“That is exactly what I am after.”
It is then the process of making the real leather shoe begins.
Duncan’s drawings and boot designs hang framed on the wall. A shelf on the right holds a pair of magnificent tall black boots with incredible red and gold artwork and detailed buckles. These, he says, cost into the five figures, and he hasn’t managed to sell a pair yet.
The boots epitomise how the craft draws together Duncan’s varied interests. He designed and created the artwork, the buckles and the straps, using his experience in drawing and jewelry making.
The white stitching against the black leather highlights the incredible intricacy of the work.
It is that intricacy, he says, what is impossible to achieve with a sewing machine.
“By hand sewing you can sew finer than a sewing machine without compromising the strength of the leather. A sewing machine can get down to about 30 stitches to the inch before the holes are too big and it compromises the leather,” he says.
“I have done 48 stitches to the inch, but there are examples from the Victorian era of prize work to win a contract to make shoes for the Queen and things like that that are 64 stitches to the inch. It is incredibly strong, it just takes time.”
Duncan’s workshop tells a story of a battle against consumerism and the desire to buy more and buy cheap that is creating an ever increasing pile of rubbish.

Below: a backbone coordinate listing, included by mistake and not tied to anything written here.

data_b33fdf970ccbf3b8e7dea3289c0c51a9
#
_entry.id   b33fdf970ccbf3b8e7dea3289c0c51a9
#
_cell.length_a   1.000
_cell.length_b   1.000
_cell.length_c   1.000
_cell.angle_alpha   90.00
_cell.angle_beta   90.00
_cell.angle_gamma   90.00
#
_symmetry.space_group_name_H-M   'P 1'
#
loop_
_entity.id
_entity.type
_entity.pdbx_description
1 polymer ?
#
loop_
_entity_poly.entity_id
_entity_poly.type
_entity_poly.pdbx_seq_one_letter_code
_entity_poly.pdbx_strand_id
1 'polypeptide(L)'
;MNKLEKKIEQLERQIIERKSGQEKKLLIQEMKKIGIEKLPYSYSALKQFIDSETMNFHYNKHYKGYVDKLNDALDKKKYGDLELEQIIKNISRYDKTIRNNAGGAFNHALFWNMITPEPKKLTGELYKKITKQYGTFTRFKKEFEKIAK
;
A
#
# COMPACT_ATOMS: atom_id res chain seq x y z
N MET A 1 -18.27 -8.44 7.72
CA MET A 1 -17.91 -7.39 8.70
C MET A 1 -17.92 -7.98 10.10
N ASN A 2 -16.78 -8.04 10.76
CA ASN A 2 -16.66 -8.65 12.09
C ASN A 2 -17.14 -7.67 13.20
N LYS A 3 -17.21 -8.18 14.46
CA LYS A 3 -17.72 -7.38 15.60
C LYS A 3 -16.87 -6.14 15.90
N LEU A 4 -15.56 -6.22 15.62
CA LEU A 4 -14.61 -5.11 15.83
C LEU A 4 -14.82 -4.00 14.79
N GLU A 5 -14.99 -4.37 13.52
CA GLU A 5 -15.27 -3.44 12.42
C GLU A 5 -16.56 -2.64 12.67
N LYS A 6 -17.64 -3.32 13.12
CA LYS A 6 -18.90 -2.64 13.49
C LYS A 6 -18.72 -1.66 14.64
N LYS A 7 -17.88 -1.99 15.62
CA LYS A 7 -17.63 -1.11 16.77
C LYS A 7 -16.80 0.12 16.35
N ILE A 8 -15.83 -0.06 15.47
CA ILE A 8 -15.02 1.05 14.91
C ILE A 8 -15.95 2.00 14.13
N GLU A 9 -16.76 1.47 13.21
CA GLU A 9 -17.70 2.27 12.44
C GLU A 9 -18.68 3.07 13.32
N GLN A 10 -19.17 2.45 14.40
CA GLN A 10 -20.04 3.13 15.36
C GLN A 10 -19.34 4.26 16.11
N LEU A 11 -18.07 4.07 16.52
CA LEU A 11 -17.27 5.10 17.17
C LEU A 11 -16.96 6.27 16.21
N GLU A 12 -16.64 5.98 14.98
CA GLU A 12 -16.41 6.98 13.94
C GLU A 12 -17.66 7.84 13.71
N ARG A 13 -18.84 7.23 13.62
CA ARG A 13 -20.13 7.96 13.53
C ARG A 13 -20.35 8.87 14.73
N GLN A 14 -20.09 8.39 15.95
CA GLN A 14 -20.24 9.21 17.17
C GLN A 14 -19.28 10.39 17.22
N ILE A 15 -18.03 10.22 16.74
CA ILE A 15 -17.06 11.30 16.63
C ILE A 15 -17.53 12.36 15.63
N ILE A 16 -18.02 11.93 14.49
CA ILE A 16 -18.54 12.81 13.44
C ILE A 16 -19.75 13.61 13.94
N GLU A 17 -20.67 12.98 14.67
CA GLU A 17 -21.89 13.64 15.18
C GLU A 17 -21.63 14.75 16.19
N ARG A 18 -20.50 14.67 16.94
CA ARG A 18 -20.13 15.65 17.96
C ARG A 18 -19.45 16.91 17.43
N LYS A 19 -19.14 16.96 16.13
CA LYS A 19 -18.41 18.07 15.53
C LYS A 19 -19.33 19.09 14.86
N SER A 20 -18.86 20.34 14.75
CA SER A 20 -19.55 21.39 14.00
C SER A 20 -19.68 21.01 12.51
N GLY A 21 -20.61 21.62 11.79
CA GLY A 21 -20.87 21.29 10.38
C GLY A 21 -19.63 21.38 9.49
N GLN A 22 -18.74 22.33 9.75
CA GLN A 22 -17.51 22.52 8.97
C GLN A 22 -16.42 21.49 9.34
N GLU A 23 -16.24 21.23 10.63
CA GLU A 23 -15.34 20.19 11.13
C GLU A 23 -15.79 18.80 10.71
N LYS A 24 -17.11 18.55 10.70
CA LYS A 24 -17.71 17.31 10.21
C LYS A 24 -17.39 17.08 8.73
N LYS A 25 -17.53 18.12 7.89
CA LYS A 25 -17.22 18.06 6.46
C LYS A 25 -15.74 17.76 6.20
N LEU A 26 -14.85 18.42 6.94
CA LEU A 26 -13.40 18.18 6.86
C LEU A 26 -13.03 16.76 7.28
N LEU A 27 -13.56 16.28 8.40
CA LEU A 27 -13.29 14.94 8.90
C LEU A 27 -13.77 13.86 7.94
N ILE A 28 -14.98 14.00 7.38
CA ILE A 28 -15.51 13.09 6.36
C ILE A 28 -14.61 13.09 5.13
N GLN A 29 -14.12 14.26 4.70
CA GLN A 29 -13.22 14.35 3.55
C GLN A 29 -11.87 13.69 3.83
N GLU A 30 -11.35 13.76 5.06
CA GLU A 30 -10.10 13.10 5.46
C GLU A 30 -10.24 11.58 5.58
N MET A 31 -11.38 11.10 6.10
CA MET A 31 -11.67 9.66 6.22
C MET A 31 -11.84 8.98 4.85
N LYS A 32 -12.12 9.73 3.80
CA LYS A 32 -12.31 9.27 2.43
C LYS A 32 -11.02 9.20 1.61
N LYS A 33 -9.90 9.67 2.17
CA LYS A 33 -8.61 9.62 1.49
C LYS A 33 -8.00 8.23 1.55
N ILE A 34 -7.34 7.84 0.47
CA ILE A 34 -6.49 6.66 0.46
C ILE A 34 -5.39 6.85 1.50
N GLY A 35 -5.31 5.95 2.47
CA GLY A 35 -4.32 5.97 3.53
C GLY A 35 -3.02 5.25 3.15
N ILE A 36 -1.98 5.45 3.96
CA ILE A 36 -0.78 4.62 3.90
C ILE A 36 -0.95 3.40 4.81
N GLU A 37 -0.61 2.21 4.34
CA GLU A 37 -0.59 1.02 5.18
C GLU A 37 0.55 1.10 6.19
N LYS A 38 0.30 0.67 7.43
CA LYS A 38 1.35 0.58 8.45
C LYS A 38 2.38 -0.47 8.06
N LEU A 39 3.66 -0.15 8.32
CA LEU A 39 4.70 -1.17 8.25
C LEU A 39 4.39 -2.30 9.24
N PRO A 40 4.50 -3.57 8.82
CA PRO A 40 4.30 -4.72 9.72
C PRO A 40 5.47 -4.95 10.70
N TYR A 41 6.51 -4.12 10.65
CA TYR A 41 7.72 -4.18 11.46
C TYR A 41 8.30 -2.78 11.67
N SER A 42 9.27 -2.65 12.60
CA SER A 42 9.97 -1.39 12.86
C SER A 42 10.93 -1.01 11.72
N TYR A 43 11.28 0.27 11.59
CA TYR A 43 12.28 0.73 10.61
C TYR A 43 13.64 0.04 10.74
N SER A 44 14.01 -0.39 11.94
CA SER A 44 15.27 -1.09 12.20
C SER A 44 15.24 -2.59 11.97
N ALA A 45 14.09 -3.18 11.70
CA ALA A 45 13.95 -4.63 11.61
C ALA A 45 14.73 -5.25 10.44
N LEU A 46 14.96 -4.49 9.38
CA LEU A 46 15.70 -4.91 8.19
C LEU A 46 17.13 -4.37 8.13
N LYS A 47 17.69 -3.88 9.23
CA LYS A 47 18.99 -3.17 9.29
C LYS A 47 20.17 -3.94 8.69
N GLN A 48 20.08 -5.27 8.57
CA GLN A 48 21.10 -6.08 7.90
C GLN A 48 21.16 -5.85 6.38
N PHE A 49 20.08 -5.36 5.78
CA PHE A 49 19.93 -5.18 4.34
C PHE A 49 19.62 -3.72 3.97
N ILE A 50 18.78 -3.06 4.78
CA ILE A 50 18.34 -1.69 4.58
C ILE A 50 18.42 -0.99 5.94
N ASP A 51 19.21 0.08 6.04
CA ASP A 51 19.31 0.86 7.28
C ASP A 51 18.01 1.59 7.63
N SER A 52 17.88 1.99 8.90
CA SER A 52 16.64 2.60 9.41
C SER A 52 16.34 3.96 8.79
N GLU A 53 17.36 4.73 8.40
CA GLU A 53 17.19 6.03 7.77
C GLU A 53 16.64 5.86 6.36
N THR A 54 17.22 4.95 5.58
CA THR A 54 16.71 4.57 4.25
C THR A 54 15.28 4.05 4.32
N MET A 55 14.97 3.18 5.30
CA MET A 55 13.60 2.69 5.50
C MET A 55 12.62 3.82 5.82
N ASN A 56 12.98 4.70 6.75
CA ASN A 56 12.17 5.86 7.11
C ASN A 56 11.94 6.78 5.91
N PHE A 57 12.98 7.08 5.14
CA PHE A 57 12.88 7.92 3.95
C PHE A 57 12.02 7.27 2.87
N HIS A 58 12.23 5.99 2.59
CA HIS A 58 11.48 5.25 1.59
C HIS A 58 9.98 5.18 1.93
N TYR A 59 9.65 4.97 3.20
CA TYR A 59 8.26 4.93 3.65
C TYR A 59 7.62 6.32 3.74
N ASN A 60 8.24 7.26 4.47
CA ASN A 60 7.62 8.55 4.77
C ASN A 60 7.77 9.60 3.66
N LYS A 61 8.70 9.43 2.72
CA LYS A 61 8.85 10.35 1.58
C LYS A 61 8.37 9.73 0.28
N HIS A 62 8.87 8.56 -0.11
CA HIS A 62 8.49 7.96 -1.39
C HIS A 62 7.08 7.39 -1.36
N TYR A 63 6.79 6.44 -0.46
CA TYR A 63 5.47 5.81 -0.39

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But he says during the past decade more people have shown interest in his craft and the idea of owning one pair of shoes that lasts so long.
“The Lost Trades Fair in Kyneton has gone absolutely ballistic. They had 23,000 people go through there back in March. Some people hang around with me for a couple of hours wanting to hear how the shoes are made,” he says.
“People are getting really interested in where something has come from and knowing there is one person who has spent an enormous amount of time working on something for them and they have worked with them on the design until it is exactly something they are interested in.
Some people hang around with me for a couple of hours wanting to hear how the shoes are made.Duncan McHarg
“It is very different to what it was like at the turn of the century. It sort of went a bit quiet towards the first 10 years of the 2000s but in the last decade I have noticed it definitely increasing in interest.
“It is still difficult finding people with the money to be able to afford something like this, but there are certainly plenty of people interested in hearing about it and finding out more. A lot of what I do at any event is talk and explain the processes and people then understand why there is a four figure price tag. They might not be able to afford it but at the end of it they do understand.”
Duncan will again be at the Lost Trades Fair in Kyneton at the racecourse on the weekend of March 9 and 10. The fair will run each day from 10am – 4pm.
More than 100 makers are expected to showcase their craftsmanship, forgotten arts and rare trades at the popular fair.